But you do have to make some sacrifices for the compact nature of the tenkeyless design, and that means no macro keys. Well, no physical ones anyway. The macros are now a secondary function of the F keys, and you can jump into the Logitech G software to prioritise them.
Which all means the G915 TKL is practically as good as the full-size board, packing almost all the functionality… and a similarly sky-high price too. Damn.
4. Corsair K63 Wireless
The compact Corsair alternative
Switch: Cherry MX Red | Size: TKL | Macros: No | Backlights: Blue | Passthroughs: No | Media Controls: Dedicated | Wristrest: Detachable
The compact Corsair K63 Wireless comes packed with features. Cherry MX Red switches? Check. Media controls and wrist rest? Check. Blue backlights…check?
The reason for my hesitance on the last point is that the battery life of the K63 Wireless is already pretty abysmal without it. Its integrated rechargeable battery lasts a measly 15 hours with the lights set to medium and 25 hours at the lowest brightness. Corsair quotes the battery life to be 75 hours with the backlights off, at which point the inclusion of the backlight seems like a redundant decision. Corsair recommends plugging it in for uninterrupted gameplay, but doesn’t that defeat the purpose of a wireless keyboard?
Battery issue aside, the K63 Wireless is a solid board. The keys are responsive, and all its handy features make getting through your day a little easier. As it stands, there’s no better option if you need a compact, wireless mechanical keyboard. You can also seat the K63 wireless in the Corsair Lapboard for gaming in the living room. Neat.
5. Logitech K350
Best budget wireless keyboard
Switch: Rubber dome | Size: Full size | Macros: No | Backlights: No | Passthroughs: No | Media Controls: Dedicated | Wristrest: Fixed
Where it falls flat in looks, the K350 compensates for in function and affordability. The K350 has ergonomic design features that make using it exceptionally comfortable. The typing area is curved and raised in the center to allow your wrists to rotate naturally as you type. Despite its unorthodox shape, I had no trouble adjusting to it for gaming. A comfy, breathable foam wrist rest provides ample support.
As a budget option, it should come as no surprise that the K350 uses membrane switches. Logitech chose to use square guides with new troughs on the stem to ensure stable travel and less key wobble. The switches do an excellent job of helping keystrokes feel more stable, but it also makes keystrokes rather noisy.
The K350 uses two AA batteries. Because it doesn’t house any fancy features or backlighting, Logitech quotes its battery life to be three years. Although I can’t confirm that claim, I wasn’t able to drain its battery through my days of heavy use. Because of its insane battery life, the K350 does not come with the option to connect via a wire.
6. Razer Turret
High end wireless gaming mouse and keyboard that also works with console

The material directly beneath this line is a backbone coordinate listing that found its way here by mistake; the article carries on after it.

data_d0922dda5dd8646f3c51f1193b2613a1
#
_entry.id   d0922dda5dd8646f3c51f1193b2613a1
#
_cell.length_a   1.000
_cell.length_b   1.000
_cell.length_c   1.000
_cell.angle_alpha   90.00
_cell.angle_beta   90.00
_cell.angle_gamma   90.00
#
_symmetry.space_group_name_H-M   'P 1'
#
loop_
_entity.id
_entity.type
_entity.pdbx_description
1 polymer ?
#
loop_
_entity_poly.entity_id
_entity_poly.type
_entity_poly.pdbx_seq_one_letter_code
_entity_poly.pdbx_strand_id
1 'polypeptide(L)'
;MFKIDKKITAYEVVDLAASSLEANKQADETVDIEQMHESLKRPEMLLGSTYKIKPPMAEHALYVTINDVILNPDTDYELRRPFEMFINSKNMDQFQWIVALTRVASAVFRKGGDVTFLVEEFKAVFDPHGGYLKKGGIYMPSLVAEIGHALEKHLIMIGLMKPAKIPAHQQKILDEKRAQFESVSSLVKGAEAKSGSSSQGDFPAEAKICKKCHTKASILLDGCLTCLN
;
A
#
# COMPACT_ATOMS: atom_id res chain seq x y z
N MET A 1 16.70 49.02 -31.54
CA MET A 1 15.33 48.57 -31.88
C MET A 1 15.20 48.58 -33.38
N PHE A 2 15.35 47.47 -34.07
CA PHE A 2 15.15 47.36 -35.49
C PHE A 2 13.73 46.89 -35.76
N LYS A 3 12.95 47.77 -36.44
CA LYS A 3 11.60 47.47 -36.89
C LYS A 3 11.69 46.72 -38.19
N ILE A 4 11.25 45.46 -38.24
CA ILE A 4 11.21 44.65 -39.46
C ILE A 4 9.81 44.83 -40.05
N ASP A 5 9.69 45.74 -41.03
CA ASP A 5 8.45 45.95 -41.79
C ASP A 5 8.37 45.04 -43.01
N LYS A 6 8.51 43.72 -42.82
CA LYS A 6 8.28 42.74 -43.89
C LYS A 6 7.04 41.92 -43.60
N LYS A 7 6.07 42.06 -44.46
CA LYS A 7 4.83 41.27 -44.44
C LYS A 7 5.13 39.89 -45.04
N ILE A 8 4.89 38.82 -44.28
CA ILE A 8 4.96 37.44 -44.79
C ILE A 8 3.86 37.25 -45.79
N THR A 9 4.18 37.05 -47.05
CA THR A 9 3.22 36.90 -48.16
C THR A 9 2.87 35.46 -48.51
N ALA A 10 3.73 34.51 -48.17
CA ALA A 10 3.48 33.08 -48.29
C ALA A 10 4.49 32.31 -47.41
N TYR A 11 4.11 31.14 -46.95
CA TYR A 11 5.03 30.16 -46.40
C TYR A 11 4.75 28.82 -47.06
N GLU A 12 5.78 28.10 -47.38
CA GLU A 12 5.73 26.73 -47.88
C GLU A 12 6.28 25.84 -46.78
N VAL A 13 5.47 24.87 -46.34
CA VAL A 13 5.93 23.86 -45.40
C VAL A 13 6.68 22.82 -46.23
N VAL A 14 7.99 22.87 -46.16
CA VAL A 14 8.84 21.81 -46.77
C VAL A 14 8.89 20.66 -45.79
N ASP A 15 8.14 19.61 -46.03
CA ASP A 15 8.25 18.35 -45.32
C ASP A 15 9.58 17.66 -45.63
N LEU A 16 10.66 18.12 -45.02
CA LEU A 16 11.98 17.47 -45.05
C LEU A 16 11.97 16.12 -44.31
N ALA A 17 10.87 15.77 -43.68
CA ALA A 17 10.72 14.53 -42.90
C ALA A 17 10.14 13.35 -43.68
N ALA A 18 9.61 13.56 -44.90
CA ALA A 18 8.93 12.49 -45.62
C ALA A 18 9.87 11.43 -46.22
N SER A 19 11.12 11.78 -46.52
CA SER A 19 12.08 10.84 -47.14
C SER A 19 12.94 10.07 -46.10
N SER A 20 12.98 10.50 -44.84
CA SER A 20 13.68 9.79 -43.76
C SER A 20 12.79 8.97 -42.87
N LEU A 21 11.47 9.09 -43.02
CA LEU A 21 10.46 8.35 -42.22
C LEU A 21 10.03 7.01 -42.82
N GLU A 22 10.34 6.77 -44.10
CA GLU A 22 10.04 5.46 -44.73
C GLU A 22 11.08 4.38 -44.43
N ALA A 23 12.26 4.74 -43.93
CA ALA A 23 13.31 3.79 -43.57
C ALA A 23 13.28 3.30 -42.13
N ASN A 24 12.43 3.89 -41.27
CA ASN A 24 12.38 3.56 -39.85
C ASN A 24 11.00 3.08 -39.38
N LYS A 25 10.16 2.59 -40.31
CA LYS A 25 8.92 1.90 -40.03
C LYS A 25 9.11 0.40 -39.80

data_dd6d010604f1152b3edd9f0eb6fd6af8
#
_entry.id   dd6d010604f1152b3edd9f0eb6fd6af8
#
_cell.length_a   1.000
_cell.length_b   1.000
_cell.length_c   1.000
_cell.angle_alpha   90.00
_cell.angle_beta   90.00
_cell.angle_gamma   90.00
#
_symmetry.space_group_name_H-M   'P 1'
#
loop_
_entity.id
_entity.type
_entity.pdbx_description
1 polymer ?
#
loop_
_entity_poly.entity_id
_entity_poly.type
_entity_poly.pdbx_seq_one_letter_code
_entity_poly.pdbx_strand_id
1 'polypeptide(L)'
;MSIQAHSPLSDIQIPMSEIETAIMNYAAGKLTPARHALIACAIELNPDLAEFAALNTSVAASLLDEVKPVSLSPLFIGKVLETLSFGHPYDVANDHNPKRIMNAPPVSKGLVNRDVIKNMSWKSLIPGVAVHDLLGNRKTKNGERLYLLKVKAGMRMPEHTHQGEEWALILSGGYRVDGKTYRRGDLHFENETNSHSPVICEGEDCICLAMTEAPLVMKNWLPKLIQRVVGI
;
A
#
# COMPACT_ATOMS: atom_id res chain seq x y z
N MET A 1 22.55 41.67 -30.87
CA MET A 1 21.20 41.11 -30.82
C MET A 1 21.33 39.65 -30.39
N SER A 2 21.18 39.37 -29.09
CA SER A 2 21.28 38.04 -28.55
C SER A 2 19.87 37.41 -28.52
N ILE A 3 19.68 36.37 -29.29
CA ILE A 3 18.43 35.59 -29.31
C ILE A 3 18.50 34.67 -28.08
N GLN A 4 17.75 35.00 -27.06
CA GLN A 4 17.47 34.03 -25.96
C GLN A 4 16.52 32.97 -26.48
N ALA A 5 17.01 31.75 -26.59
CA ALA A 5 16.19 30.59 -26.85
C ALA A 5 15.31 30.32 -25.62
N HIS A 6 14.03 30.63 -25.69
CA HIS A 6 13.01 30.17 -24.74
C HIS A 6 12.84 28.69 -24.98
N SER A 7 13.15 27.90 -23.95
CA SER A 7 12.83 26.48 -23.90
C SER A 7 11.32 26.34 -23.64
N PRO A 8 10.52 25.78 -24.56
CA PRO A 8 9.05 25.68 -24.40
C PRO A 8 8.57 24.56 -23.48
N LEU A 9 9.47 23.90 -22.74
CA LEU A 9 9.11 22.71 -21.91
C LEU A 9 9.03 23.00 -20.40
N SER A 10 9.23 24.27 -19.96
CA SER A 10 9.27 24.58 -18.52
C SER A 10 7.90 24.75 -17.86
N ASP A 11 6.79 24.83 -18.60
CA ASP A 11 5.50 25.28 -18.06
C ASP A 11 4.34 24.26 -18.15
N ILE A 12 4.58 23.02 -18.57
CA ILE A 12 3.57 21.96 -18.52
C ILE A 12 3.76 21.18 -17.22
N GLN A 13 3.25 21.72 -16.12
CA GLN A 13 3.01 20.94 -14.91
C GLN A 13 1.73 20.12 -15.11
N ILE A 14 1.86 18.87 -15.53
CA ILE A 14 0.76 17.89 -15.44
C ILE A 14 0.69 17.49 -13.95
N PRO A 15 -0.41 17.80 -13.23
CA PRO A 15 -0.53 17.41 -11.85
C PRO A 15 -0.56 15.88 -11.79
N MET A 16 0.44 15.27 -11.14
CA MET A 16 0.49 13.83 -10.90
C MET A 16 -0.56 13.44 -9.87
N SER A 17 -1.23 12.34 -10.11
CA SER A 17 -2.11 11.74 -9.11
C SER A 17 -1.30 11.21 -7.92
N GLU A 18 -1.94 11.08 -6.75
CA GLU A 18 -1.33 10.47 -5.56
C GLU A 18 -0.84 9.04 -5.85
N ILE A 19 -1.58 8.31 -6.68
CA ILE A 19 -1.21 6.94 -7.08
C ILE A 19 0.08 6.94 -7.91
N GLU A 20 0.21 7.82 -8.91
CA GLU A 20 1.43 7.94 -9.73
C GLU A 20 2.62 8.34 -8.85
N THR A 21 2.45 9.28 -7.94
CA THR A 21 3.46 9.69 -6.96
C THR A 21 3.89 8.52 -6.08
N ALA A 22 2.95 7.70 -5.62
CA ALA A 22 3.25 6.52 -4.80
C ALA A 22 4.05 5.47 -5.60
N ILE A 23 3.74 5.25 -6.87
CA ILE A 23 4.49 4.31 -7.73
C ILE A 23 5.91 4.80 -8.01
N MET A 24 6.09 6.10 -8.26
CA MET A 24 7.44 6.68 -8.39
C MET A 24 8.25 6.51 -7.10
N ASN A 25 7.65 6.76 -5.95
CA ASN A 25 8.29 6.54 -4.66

Switch: Razer Green Tactile | Size: Full size | Macros: No | Backlights: No | Passthroughs: No | Media Controls: No | Wristrest: Fixed
Modeled after the excellent BlackWidow
Durable and built to last
Works with PC or Xbox One
If you want to solve several cord-related issues with a single blow, the Razer Turret has you covered. It’s an excellent, sturdy mechanical keyboard (modeled after Razer’s BlackWidow and packing clicky, tactile Green switches) with a built-in, retractable mouse pad, paired with a top-shelf wireless mouse. The turret works seamlessly with both PCs and Microsoft’s latest family of consoles, the Xbox One.
Retailing at $250, the Turret is right around the price you’d pay for a perfect wireless gaming mouse and keyboard independently, and you’re getting quality products for your money. The Mamba-equivalent of the Turret performs as well as its separate counterpart, with a 16,000 CPI sensor and a robust IPS rating, and the keyboard is indistinguishable in terms of performance from Razer’s BlackWidow. It’s a great way to clip two cords at once and built tough to endure your most violent tantrums.
How we test wireless keyboards
The determining factor of wireless keyboards starts at the stability of its connection. Regardless of the wireless connectivity technology used, the board must be able to sustain a stable, responsive connection at all times. That’s the paramount characteristic we pay attention to throughout testing.
To gauge the performance of the board itself, we apply the same testing suite used for our best gaming keyboards. Each board is run through several matches of Starcraft, Call of Duty: Warzone, and a few combat sequences in the Witcher 3. We take keen notes on the performance of its switches. Are they responsive? Were there any essential skips or ghosting?
Due to the inherent limitations of wireless connectivity, some features just aren’t possible for wireless keyboards. USB pass-throughs are out of the question. Audio passthrough, on the other hand, is doable, but they’re often omitted due to the subpar sound reproduction since audio signals are much more susceptible to noise. Backlights are a double-edged sword: they enhance the aesthetics but are also taxing on the battery.
Which brings us to battery life. If the keyboard continually needs to be charged or eats a deck of AA batteries a week, then its wireless nature becomes a liability rather than a selling point. The type of battery also matters: integrated batteries saves you money, but can wear out over time. Removable batteries can be swapped out and instantly charged, but they tack onto the cost of the keyboard.